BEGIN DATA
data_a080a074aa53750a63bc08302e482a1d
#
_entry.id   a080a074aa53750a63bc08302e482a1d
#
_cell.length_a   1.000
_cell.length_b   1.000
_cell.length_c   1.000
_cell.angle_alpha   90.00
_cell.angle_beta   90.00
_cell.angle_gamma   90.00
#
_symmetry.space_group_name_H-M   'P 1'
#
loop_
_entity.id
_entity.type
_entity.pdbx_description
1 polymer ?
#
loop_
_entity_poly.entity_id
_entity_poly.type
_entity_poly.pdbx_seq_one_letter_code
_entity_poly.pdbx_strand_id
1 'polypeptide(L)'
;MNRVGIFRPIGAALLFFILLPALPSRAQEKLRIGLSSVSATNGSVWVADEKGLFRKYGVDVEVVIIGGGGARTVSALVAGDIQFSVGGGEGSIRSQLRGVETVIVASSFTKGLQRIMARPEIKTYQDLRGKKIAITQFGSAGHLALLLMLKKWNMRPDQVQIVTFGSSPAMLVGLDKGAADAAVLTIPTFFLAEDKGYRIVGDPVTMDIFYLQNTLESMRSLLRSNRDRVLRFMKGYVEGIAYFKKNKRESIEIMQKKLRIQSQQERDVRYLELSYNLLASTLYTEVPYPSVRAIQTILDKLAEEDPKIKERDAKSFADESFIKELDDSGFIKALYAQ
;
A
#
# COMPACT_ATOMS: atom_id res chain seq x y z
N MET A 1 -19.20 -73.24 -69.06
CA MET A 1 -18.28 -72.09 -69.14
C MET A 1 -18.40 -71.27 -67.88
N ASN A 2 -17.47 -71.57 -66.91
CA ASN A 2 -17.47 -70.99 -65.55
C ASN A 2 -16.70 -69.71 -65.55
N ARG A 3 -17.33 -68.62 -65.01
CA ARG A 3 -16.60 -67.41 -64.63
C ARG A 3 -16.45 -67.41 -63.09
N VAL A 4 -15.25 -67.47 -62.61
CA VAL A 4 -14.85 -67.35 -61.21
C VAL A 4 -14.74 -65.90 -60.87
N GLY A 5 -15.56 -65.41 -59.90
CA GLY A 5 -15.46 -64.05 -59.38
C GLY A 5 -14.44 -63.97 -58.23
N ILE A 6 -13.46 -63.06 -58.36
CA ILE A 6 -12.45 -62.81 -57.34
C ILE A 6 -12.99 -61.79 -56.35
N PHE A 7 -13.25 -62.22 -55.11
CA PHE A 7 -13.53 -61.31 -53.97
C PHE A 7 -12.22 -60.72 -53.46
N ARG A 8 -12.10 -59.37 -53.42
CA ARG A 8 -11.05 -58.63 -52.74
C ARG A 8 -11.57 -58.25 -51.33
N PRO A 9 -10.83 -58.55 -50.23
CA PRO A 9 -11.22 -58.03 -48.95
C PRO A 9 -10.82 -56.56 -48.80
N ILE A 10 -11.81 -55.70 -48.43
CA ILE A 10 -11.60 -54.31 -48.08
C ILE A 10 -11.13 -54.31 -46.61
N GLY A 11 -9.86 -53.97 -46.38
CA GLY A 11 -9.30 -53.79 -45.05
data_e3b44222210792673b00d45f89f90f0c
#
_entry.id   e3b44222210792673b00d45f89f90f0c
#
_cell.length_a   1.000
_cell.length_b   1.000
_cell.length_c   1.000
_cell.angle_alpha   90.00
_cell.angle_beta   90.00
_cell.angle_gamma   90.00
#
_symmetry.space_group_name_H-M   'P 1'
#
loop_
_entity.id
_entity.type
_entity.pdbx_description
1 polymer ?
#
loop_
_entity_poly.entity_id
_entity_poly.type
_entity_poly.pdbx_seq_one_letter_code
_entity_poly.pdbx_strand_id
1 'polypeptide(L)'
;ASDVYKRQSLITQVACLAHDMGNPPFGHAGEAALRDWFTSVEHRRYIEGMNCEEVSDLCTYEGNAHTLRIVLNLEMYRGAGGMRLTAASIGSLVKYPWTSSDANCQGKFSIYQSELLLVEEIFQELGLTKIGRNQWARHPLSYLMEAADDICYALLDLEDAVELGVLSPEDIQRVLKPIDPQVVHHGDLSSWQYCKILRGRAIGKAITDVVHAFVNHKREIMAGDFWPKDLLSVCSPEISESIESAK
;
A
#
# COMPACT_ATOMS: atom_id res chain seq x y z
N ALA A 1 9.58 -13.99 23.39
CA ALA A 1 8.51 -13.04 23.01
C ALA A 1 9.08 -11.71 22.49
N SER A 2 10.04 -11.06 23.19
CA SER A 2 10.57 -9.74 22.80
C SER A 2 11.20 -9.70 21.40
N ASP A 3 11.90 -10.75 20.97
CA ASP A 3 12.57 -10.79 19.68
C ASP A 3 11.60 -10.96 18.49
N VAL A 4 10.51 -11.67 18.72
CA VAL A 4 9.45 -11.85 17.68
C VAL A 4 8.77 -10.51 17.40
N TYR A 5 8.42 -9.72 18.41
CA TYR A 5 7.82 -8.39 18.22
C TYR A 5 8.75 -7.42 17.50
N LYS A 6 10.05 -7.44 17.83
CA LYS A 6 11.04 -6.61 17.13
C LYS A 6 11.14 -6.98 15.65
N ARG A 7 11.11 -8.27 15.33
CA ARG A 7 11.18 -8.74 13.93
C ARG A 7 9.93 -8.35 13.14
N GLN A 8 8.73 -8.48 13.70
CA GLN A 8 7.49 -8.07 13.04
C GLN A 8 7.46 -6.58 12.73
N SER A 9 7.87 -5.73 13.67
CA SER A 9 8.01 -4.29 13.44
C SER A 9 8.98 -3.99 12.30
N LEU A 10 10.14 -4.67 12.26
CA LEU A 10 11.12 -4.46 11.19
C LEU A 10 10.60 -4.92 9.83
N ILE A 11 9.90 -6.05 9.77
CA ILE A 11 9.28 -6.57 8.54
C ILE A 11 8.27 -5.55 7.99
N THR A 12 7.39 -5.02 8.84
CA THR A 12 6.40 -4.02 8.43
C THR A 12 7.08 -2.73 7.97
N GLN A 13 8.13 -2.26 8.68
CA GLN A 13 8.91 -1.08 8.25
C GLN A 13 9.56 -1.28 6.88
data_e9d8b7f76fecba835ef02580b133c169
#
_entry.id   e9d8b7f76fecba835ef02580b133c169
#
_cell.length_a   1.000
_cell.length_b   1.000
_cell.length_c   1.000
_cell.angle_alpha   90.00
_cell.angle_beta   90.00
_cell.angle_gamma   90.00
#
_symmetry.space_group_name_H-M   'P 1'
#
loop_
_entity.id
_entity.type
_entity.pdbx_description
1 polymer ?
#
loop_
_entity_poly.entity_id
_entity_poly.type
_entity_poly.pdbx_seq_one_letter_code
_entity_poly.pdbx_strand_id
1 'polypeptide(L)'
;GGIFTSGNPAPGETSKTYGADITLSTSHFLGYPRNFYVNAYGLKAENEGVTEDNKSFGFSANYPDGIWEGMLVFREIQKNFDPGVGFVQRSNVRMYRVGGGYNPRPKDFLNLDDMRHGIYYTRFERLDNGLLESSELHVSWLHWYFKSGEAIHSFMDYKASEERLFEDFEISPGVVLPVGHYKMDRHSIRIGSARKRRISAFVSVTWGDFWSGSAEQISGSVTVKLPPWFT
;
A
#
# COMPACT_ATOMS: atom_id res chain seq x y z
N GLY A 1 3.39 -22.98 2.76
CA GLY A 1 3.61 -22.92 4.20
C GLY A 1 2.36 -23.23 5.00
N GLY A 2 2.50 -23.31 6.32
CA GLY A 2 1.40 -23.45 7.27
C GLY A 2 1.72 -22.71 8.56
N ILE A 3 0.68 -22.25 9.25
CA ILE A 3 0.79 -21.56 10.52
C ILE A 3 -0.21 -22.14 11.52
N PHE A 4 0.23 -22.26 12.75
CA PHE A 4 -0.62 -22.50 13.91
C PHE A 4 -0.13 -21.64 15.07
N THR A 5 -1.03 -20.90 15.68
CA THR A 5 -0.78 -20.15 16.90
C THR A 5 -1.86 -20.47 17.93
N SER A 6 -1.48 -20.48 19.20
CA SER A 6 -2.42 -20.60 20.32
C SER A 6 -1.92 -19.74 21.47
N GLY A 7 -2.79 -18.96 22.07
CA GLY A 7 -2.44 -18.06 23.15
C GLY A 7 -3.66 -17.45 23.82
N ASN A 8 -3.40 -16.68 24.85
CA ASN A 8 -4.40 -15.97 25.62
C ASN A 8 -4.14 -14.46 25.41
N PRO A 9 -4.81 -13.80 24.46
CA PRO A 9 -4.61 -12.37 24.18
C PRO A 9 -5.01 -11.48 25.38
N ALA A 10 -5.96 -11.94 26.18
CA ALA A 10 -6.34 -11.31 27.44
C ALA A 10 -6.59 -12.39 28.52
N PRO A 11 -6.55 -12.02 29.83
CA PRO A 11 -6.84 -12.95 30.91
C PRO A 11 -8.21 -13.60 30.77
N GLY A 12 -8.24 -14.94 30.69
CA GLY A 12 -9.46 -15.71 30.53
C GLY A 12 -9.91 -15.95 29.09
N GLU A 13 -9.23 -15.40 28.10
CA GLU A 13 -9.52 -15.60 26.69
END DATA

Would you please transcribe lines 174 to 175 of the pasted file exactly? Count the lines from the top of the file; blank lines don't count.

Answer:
N THR A 5 -1.03 -20.90 15.68
CA THR A 5 -0.78 -20.15 16.90